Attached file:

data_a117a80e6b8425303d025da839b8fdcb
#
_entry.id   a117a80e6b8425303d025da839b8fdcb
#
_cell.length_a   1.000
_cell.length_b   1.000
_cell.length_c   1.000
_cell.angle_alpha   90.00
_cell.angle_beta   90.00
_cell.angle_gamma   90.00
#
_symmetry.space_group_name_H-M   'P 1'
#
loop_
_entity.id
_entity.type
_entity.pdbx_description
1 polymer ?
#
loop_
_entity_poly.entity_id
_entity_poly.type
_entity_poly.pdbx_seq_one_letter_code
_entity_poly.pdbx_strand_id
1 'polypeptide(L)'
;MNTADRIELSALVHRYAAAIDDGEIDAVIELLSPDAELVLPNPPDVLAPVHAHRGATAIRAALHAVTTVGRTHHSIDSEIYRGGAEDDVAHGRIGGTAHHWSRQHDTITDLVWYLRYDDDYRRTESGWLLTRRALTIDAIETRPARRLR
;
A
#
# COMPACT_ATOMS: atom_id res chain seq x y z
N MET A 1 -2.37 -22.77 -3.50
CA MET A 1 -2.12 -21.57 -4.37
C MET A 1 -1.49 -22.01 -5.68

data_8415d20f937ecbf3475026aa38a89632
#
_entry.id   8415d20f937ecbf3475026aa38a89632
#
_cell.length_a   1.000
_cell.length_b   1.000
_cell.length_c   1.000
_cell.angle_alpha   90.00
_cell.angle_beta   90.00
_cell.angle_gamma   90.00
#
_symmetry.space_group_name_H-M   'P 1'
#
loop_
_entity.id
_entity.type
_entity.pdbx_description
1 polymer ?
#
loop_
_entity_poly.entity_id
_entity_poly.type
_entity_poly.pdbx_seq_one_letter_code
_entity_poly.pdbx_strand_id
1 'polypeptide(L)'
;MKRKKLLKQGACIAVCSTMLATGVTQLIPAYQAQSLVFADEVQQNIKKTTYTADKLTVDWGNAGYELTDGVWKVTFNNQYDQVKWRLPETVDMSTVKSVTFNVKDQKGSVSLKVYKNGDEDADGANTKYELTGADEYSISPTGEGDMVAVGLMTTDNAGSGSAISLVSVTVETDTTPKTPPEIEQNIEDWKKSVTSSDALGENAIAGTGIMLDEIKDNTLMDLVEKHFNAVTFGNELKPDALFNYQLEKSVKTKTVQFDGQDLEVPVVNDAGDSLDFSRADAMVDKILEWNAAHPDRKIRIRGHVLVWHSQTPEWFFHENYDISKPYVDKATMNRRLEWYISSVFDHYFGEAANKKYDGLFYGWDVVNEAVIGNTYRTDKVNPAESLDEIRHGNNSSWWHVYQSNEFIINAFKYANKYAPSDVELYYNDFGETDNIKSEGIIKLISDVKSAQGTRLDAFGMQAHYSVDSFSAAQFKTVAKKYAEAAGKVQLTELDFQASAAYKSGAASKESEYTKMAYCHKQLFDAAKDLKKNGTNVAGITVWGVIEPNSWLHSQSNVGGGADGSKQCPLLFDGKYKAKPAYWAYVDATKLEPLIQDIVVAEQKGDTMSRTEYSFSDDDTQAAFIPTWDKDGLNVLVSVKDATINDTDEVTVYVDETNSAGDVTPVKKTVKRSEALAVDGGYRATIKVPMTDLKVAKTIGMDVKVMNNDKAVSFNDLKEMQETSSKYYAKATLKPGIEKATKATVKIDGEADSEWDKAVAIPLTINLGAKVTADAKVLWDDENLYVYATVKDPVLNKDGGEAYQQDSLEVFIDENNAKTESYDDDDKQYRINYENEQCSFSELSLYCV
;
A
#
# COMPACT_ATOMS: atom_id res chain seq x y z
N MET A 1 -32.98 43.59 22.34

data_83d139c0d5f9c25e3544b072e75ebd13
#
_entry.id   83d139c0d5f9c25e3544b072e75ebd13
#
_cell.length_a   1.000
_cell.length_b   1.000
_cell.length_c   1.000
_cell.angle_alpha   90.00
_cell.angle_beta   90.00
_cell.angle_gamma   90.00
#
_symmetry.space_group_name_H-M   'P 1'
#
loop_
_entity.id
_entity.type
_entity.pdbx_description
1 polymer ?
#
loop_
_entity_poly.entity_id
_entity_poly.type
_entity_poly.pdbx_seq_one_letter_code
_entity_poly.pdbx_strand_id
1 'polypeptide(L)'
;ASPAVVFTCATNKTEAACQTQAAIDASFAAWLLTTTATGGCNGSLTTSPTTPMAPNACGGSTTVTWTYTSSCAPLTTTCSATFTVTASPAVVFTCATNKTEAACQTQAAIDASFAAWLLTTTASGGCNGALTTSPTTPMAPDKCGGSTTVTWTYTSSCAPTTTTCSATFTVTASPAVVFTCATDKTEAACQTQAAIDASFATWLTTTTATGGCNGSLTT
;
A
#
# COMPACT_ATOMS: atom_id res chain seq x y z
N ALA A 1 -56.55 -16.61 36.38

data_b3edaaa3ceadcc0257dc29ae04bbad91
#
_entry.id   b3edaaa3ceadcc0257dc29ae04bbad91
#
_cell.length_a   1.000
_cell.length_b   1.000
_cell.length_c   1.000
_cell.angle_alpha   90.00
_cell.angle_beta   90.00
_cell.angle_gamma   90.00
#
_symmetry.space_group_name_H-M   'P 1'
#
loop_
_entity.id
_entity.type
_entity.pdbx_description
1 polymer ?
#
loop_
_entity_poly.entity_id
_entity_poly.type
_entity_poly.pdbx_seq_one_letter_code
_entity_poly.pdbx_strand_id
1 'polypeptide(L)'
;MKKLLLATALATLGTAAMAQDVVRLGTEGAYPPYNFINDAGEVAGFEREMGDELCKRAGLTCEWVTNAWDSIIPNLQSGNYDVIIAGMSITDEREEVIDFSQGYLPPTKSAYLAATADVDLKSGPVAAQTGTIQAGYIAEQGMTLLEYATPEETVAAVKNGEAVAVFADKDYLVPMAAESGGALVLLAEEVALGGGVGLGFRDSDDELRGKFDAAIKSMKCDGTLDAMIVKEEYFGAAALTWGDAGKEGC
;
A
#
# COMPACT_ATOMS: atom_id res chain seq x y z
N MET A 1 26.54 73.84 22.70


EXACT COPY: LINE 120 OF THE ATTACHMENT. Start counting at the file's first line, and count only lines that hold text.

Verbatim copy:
1 'polypeptide(L)'